A man from the public takes a picture during the women's 57-kg judo competition at the 2016 Summer Olympics in Rio de Janeiro, Brazil, Monday, Aug. 8, 2016. (AP Photo/Natacha Pisarenko)
Natacha Pisarenko
August 09, 2016

RIO DE JANEIRO (AP) When Hungarian-born Szandra Szogedi stepped onto the judo mat at the Rio Olympics on Tuesday, she made history - for Ghana.

Szogedi became the first-ever female judoka to represent the African nation, after obtaining citizenship through her Ghanaian husband. The fight draw, however, was not kind: Szogedi's first fight was against Brazilian Mariana Silva. Szogedi and her coach knew it would be a tricky fight in front of a partisan crowd and in preparation, had focused on refining Szogedi's attacking style.

Although Szogedi relentlessly attempted to grip Silva's uniform, she got caught in a stranglehold after Silva took her to the ground. Szogedi was determined not to submit, until she started to lose her vision.

''I felt like I was going to pass out and then I had to tap,'' she said. A tearful Szogedi said afterward that training four years for less than two minutes on the mat was devastating. ''I'm just really gutted that I made a mistake and now it is all over.''

Judoka frequently say that anything can happen in their combat sport and that it's not uncommon for Olympic and world champions to be literally tossed out of the competition in the preliminary rounds. Szogedi chalks that up to the incredible amount of focus needed in the martial art, where there are countless ways to attack.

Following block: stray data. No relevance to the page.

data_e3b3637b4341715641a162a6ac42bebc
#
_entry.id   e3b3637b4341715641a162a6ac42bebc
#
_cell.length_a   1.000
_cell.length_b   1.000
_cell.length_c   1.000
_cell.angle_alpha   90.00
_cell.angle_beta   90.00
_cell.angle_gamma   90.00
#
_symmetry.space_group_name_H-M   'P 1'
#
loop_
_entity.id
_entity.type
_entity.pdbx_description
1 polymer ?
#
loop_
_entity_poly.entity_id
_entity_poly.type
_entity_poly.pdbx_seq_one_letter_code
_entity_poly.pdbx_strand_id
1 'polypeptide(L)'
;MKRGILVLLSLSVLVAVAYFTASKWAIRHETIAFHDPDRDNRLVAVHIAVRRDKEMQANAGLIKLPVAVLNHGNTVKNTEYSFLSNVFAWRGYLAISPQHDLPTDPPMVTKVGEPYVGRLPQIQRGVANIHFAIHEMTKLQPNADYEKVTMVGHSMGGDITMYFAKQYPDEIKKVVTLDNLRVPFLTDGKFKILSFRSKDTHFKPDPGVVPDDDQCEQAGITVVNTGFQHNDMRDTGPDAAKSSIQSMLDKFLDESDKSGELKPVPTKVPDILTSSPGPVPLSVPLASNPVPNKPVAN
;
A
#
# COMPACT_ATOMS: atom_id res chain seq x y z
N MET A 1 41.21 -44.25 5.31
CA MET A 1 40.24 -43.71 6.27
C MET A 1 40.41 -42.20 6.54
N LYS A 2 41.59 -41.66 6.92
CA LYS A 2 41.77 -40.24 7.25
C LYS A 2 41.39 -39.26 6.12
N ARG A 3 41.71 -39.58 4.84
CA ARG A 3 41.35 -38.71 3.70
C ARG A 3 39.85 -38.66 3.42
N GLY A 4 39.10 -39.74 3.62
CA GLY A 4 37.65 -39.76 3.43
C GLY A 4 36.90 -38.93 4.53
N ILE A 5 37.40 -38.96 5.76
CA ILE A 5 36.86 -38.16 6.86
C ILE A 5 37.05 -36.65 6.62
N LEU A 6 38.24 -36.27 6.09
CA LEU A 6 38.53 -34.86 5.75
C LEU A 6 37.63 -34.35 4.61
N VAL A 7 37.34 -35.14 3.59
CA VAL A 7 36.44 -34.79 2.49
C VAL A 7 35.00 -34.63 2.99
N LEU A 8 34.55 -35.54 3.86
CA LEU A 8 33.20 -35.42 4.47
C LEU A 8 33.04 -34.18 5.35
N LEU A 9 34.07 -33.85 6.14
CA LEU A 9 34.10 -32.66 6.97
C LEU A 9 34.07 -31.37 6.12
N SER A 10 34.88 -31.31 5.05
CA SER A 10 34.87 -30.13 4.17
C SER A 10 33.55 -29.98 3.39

''You might be focusing on gripping but if you're not paying attention the next thing you know they can catch you in some other technique and it might be all over,'' she said. ''That's just how judo is.''

After qualifying for Rio, Szogedi said she had a clear target of taking home a medal and wasn't sure she would be up for the Tokyo Games. After the disappointment on Tuesday, however, Szogedi said she may have to reconsider her plans.

''Being up there on the mat at the Olympics was priceless,'' she said. ''Athletes are greedy. That minute and a half after all the years of training wasn't enough.''

Szogedi's opponent, Silva, advanced to the semifinals, giving Brazil its second shot at a judo gold medal in as many days. Silva will face top-ranked Slovenian Tina Trstenjak later on Tuesday.

You May Like